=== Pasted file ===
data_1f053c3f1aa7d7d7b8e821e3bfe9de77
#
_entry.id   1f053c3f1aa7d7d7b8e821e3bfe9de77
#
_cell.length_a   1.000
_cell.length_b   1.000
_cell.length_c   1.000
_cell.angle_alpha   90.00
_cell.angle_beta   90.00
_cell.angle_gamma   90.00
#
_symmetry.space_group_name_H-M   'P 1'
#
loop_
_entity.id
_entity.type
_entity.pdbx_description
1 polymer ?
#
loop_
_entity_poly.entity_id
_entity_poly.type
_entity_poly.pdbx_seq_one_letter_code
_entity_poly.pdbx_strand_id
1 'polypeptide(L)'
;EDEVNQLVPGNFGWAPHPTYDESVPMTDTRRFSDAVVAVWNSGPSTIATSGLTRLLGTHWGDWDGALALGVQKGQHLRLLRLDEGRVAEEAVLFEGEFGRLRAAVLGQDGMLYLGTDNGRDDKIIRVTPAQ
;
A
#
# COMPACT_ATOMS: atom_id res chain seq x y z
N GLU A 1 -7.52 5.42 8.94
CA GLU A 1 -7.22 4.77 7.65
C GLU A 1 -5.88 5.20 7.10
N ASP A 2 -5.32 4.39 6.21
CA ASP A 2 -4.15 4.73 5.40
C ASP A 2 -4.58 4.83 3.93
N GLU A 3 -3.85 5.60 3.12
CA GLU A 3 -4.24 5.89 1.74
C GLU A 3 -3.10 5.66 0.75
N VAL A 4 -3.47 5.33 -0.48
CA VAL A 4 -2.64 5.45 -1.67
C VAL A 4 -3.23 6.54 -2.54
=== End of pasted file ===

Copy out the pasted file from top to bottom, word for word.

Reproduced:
data_1f053c3f1aa7d7d7b8e821e3bfe9de77
#
_entry.id   1f053c3f1aa7d7d7b8e821e3bfe9de77
#
_cell.length_a   1.000
_cell.length_b   1.000
_cell.length_c   1.000
_cell.angle_alpha   90.00
_cell.angle_beta   90.00
_cell.angle_gamma   90.00
#
_symmetry.space_group_name_H-M   'P 1'
#
loop_
_entity.id
_entity.type
_entity.pdbx_description
1 polymer ?
#
loop_
_entity_poly.entity_id
_entity_poly.type
_entity_poly.pdbx_seq_one_letter_code
_entity_poly.pdbx_strand_id
1 'polypeptide(L)'
;EDEVNQLVPGNFGWAPHPTYDESVPMTDTRRFSDAVVAVWNSGPSTIATSGLTRLLGTHWGDWDGALALGVQKGQHLRLLRLDEGRVAEEAVLFEGEFGRLRAAVLGQDGMLYLGTDNGRDDKIIRVTPAQ
;
A
#
# COMPACT_ATOMS: atom_id res chain seq x y z
N GLU A 1 -7.52 5.42 8.94
CA GLU A 1 -7.22 4.77 7.65
C GLU A 1 -5.88 5.20 7.10
N ASP A 2 -5.32 4.39 6.21
CA ASP A 2 -4.15 4.73 5.40
C ASP A 2 -4.58 4.83 3.93
N GLU A 3 -3.85 5.60 3.12
CA GLU A 3 -4.24 5.89 1.74
C GLU A 3 -3.10 5.66 0.75
N VAL A 4 -3.47 5.33 -0.48
CA VAL A 4 -2.64 5.45 -1.67
C VAL A 4 -3.23 6.54 -2.54